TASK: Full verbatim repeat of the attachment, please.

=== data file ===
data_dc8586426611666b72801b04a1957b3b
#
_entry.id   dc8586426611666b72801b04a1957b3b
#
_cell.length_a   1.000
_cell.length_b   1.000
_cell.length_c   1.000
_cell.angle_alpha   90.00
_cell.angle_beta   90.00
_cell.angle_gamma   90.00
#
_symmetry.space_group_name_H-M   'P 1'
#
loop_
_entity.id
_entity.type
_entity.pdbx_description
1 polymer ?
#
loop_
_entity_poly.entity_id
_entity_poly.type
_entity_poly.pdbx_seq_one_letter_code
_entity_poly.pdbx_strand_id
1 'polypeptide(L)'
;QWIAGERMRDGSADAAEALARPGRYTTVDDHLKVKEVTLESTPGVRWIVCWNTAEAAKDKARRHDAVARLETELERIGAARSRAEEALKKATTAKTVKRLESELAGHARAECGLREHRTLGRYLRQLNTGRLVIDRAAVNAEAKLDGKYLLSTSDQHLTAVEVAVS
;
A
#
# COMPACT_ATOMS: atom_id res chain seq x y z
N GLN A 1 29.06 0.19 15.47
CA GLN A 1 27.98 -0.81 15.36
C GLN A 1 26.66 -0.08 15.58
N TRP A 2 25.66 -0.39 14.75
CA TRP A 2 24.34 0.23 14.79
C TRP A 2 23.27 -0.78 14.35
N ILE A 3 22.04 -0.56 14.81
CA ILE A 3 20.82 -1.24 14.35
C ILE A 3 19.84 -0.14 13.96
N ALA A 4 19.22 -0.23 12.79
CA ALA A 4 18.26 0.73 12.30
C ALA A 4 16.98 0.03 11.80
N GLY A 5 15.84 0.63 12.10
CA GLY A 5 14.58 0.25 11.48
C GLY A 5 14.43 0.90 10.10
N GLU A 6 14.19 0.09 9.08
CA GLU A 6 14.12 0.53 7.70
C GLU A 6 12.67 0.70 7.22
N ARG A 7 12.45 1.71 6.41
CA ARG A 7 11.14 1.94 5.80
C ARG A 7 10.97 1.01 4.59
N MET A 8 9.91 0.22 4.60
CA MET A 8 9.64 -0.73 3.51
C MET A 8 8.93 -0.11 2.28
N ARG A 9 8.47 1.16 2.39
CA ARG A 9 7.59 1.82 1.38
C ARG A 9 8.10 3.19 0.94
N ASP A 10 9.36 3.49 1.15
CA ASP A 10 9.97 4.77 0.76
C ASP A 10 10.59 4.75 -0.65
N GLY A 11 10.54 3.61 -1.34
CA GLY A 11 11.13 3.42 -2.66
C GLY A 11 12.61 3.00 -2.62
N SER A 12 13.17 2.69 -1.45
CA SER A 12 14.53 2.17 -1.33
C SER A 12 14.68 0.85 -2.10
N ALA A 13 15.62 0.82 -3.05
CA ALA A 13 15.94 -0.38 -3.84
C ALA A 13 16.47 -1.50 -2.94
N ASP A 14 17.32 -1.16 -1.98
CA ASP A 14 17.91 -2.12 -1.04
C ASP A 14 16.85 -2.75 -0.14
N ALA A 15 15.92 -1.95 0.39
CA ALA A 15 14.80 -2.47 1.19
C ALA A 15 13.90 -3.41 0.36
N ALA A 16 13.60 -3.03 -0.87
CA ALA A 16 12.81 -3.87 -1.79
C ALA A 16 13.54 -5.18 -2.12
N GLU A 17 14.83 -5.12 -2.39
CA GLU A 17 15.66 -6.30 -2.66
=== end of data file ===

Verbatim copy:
data_dc8586426611666b72801b04a1957b3b
#
_entry.id   dc8586426611666b72801b04a1957b3b
#
_cell.length_a   1.000
_cell.length_b   1.000
_cell.length_c   1.000
_cell.angle_alpha   90.00
_cell.angle_beta   90.00
_cell.angle_gamma   90.00
#
_symmetry.space_group_name_H-M   'P 1'
#
loop_
_entity.id
_entity.type
_entity.pdbx_description
1 polymer ?
#
loop_
_entity_poly.entity_id
_entity_poly.type
_entity_poly.pdbx_seq_one_letter_code
_entity_poly.pdbx_strand_id
1 'polypeptide(L)'
;QWIAGERMRDGSADAAEALARPGRYTTVDDHLKVKEVTLESTPGVRWIVCWNTAEAAKDKARRHDAVARLETELERIGAARSRAEEALKKATTAKTVKRLESELAGHARAECGLREHRTLGRYLRQLNTGRLVIDRAAVNAEAKLDGKYLLSTSDQHLTAVEVAVS
;
A
#
# COMPACT_ATOMS: atom_id res chain seq x y z
N GLN A 1 29.06 0.19 15.47
CA GLN A 1 27.98 -0.81 15.36
C GLN A 1 26.66 -0.08 15.58
N TRP A 2 25.66 -0.39 14.75
CA TRP A 2 24.34 0.23 14.79
C TRP A 2 23.27 -0.78 14.35
N ILE A 3 22.04 -0.56 14.81
CA ILE A 3 20.82 -1.24 14.35
C ILE A 3 19.84 -0.14 13.96
N ALA A 4 19.22 -0.23 12.79
CA ALA A 4 18.26 0.73 12.30
C ALA A 4 16.98 0.03 11.80
N GLY A 5 15.84 0.63 12.10
CA GLY A 5 14.58 0.25 11.48
C GLY A 5 14.43 0.90 10.10
N GLU A 6 14.19 0.09 9.08
CA GLU A 6 14.12 0.53 7.70
C GLU A 6 12.67 0.70 7.22
N ARG A 7 12.45 1.71 6.41
CA ARG A 7 11.14 1.94 5.80
C ARG A 7 10.97 1.01 4.59
N MET A 8 9.91 0.22 4.60
CA MET A 8 9.64 -0.73 3.51
C MET A 8 8.93 -0.11 2.28
N ARG A 9 8.47 1.16 2.39
CA ARG A 9 7.59 1.82 1.38
C ARG A 9 8.10 3.19 0.94
N ASP A 10 9.36 3.49 1.15
CA ASP A 10 9.97 4.77 0.76
C ASP A 10 10.59 4.75 -0.65
N GLY A 11 10.54 3.61 -1.34
CA GLY A 11 11.13 3.42 -2.66
C GLY A 11 12.61 3.00 -2.62
N SER A 12 13.17 2.69 -1.45
CA SER A 12 14.53 2.17 -1.33
C SER A 12 14.68 0.85 -2.10
N ALA A 13 15.62 0.82 -3.05
CA ALA A 13 15.94 -0.38 -3.84
C ALA A 13 16.47 -1.50 -2.94
N ASP A 14 17.32 -1.16 -1.98
CA ASP A 14 17.91 -2.12 -1.04
C ASP A 14 16.85 -2.75 -0.14
N ALA A 15 15.92 -1.95 0.39
CA ALA A 15 14.80 -2.47 1.19
C ALA A 15 13.90 -3.41 0.36
N ALA A 16 13.60 -3.03 -0.87
CA ALA A 16 12.81 -3.87 -1.79
C ALA A 16 13.54 -5.18 -2.12
N GLU A 17 14.83 -5.12 -2.39
CA GLU A 17 15.66 -6.30 -2.66